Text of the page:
Spaceflight Now Home

Mission Reports

For 14 years, Spaceflight Now has been providing unrivaled coverage of U.S. space launches. Comprehensive reports and voluminous amounts of video are available in our archives.
Space Shuttle
Atlas | Delta | Pegasus
Minotaur | Taurus | Falcon


Sign up for our NewsAlert service and have the latest space news e-mailed direct to your desktop.

Enter your e-mail address:

Privacy note: your e-mail address will not be used for any other purpose.


Space Books

Antares rocket engine damaged in test mishap

Posted: May 22, 2014

A Russian-built rocket engine assigned to launch an Orbital Sciences Corp. commercial resupply flight to the International Space Station in early 2015 was damaged Thursday during a test mishap at NASA's Stennis Space Center in Mississippi.

File photo of an AJ26 engine lifted into the E-1 test stand at NASA's Stennis Space Center in southern Mississippi. Credit: NASA
"A test anomaly occurred earlier today at Stennis during an acceptance test of an AJ26 engine slated to fly in 2015," said Orbital Sciences spokesperson Barry Beneski. "The cause of the failure is unknown at this time."

The Antares launch vehicle is powered by two AJ26-62 first stage main engines at the start of Orbital's commercial cargo missions to the space station. The Dulles, Va.-based company has a $1.9 billion contract for eight resupply flights through 2016 using Antares boosters and Cygnus logistics spaceships.

Orbital has completed the first supply mission under the contract, and the second flight is scheduled for takeoff June 10 from NASA's Wallops Flight Facility in Virginia.

"We don't know yet if this will affect the upcoming Antares launch schedule," Beneski wrote in an email.

SpaceX holds a similar cargo contract with NASA to transport supplies to and from the space station using the company's Falcon 9 rocket and Dragon capsule.

Aerojet Rocketdyne provides the AJ26 engines for Orbital's Antares launch vehicle. A spokesperson for the propulsion firm said there no injuries from Thursday's engine mishap, and the company is leading an investigation to determine the cause of the failure.

Photo of an Antares launch on Jan. 9, 2014. Credit: Orbital Sciences Corp.
Aerojet purchased 43 NK-33 engines from Russia's Kuznetsov Design Bureau in the 1990s to integrate on U.S. rockets. The first American launch contractor to commit to using the engines was Orbital Sciences, which bought 20 engines for 10 flights, consisting of two test launches and the eight cargo deliveries to the space station.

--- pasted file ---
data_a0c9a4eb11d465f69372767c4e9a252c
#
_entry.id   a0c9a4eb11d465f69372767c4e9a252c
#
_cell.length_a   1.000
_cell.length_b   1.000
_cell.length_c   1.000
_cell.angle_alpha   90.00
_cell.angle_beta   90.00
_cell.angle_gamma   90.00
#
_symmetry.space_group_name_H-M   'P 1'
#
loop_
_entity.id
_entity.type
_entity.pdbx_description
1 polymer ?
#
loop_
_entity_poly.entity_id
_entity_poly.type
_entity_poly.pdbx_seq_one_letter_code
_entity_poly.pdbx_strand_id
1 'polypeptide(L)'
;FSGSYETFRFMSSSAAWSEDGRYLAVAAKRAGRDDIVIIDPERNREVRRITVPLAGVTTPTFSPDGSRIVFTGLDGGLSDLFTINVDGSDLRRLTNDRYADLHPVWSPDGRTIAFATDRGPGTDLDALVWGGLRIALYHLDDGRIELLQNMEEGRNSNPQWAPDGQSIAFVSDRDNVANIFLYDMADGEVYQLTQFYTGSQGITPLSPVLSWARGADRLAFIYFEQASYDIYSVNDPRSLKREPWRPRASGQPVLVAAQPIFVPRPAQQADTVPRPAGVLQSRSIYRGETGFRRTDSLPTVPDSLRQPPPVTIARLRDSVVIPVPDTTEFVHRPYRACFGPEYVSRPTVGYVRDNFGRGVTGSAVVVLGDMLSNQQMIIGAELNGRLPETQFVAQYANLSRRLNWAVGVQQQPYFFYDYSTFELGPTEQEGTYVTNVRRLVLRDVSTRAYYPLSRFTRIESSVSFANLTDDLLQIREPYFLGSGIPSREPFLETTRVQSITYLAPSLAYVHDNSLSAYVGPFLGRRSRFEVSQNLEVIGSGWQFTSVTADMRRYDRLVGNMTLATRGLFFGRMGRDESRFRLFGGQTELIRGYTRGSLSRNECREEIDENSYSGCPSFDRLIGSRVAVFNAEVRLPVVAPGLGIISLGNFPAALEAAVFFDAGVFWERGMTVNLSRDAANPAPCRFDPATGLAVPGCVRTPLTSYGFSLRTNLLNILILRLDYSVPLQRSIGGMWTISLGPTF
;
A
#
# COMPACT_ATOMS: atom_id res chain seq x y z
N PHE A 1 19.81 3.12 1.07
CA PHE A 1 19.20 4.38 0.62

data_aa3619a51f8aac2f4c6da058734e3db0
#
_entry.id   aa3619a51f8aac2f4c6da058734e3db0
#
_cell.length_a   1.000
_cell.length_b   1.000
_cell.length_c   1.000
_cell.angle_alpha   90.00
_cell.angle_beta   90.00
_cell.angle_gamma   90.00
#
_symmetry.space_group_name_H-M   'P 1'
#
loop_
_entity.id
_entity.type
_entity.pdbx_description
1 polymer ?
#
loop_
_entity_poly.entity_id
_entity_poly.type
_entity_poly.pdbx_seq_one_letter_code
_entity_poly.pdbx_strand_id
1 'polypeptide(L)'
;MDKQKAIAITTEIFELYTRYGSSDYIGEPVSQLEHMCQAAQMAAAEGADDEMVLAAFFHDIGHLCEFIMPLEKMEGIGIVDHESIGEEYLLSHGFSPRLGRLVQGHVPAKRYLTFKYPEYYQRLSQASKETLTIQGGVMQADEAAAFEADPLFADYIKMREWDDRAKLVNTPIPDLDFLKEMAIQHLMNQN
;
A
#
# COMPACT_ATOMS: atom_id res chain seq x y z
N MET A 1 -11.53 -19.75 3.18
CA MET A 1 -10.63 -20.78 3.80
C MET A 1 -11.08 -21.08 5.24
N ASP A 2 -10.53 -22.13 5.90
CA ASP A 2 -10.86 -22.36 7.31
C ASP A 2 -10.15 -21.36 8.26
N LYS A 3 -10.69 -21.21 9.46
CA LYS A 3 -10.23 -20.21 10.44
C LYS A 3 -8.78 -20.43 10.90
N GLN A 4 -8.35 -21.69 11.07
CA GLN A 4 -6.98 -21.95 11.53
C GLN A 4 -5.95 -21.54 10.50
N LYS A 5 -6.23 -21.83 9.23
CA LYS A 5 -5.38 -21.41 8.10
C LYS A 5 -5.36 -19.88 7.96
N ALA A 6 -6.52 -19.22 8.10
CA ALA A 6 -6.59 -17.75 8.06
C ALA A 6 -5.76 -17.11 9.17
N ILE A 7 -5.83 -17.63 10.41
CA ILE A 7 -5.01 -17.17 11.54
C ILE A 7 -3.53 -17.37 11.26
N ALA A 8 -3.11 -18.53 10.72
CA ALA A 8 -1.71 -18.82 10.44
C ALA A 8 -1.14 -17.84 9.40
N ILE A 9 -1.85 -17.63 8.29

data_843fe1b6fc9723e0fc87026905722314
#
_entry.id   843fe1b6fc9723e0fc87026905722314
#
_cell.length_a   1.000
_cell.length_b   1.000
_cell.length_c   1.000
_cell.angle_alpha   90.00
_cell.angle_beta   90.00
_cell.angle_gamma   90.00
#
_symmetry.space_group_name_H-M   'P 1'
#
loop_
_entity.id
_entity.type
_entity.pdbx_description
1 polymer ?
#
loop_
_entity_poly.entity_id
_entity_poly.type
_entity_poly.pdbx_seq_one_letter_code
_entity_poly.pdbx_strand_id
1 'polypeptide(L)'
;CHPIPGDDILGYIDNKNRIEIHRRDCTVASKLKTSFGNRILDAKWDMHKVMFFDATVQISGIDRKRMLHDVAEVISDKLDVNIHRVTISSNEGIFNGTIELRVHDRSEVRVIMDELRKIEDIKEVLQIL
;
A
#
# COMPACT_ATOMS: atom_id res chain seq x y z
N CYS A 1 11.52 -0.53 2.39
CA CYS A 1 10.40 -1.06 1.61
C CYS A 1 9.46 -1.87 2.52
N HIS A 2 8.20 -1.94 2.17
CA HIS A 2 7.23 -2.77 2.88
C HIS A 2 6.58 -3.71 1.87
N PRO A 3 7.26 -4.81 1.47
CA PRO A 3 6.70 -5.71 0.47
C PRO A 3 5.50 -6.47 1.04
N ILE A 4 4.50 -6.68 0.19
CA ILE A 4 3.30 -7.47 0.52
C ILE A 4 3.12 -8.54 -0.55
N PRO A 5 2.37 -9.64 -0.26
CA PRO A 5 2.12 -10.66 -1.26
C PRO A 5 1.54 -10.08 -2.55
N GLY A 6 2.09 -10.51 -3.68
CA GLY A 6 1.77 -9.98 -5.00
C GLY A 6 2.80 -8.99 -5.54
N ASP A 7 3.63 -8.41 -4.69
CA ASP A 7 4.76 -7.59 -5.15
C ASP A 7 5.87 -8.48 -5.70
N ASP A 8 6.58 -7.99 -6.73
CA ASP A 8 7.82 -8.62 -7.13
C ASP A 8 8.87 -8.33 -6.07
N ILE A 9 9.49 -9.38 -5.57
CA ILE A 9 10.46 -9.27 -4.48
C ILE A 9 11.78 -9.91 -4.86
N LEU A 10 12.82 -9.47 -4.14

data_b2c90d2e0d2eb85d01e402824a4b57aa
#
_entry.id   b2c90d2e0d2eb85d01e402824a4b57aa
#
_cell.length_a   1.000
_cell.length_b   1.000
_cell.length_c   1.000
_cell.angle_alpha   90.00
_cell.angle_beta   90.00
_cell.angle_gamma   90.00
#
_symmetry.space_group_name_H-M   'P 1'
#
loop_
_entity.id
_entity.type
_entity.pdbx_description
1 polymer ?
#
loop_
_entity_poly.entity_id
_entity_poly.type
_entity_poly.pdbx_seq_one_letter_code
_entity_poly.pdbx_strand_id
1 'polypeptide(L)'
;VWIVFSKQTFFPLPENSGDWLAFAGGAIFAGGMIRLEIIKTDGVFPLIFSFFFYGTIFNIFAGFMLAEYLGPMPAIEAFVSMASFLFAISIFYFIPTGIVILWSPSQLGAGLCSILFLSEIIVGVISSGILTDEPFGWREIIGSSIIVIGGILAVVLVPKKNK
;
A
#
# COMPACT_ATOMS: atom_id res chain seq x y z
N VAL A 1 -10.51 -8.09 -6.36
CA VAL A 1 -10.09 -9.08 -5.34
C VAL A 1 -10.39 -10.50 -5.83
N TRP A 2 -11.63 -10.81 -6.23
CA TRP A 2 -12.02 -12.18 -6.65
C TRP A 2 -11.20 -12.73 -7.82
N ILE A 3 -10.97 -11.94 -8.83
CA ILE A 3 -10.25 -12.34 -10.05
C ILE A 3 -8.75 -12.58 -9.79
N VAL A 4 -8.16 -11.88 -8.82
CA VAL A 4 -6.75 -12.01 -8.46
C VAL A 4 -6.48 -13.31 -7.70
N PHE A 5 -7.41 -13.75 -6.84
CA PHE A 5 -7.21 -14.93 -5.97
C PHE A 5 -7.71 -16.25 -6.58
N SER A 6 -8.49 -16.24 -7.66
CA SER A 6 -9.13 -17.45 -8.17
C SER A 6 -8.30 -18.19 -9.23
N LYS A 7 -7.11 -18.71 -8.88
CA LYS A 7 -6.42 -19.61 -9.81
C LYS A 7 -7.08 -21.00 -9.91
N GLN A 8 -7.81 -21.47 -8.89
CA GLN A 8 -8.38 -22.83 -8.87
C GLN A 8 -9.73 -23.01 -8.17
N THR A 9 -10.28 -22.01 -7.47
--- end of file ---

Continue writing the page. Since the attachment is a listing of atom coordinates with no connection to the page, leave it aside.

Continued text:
Aerojet Rocketdyne converted the 20 NK-33 engines into the AJ26 configuration by adding U.S. electronics, qualifying the engines for U.S. propellants, putting in equipment to permit the engines to gimbal for steering, and adding electromechanical valve actuators, according to officials familiar with the engine's modernization.

The AJ26 engines consume liquid oxygen and rocket-grade kerosene propellants. Each engine generates more than 350,000 pounds of thrust at sea level.

Officials said the AJ26 engine that failed Thursday suffered the anomaly about 30 seconds into a planned 54-second test. The engine test terminated prematurely, resulting in extensive damage to the engine.

A team of NASA, Aerojet Rocketdyne, Orbital Sciences and Lockheed Martin engineers put each AJ26 engine through acceptance testing on the E-1 test stand at the Stennis Space Center in southern Mississippi before delivering the engines to the Antares launch site on Virginia's Eastern Shore.

File photo of an NK-33 engine test. Credit: Aerojet Rocketdyne
Engines for the next two Antares launches, currently scheduled for June 10 and early October, have finished acceptance testing and are ready for flight. But officials said Thursday it was too soon to tell whether the launches would be delayed in the aftermath of the engine mishap at Stennis.

The first stage structures for the next three flights have also been delivered to the United States from Yuzhmash in Dnipropetrovsk, Ukraine, according to Frank Culbertson, executive vice president and general manager of Orbital's advanced programs group.

In an interview Wednesday, Culbertson said two more Ukrainian stages were on schedule to arrive in the United States later this year.

Follow Stephen Clark on Twitter: @StephenClark1.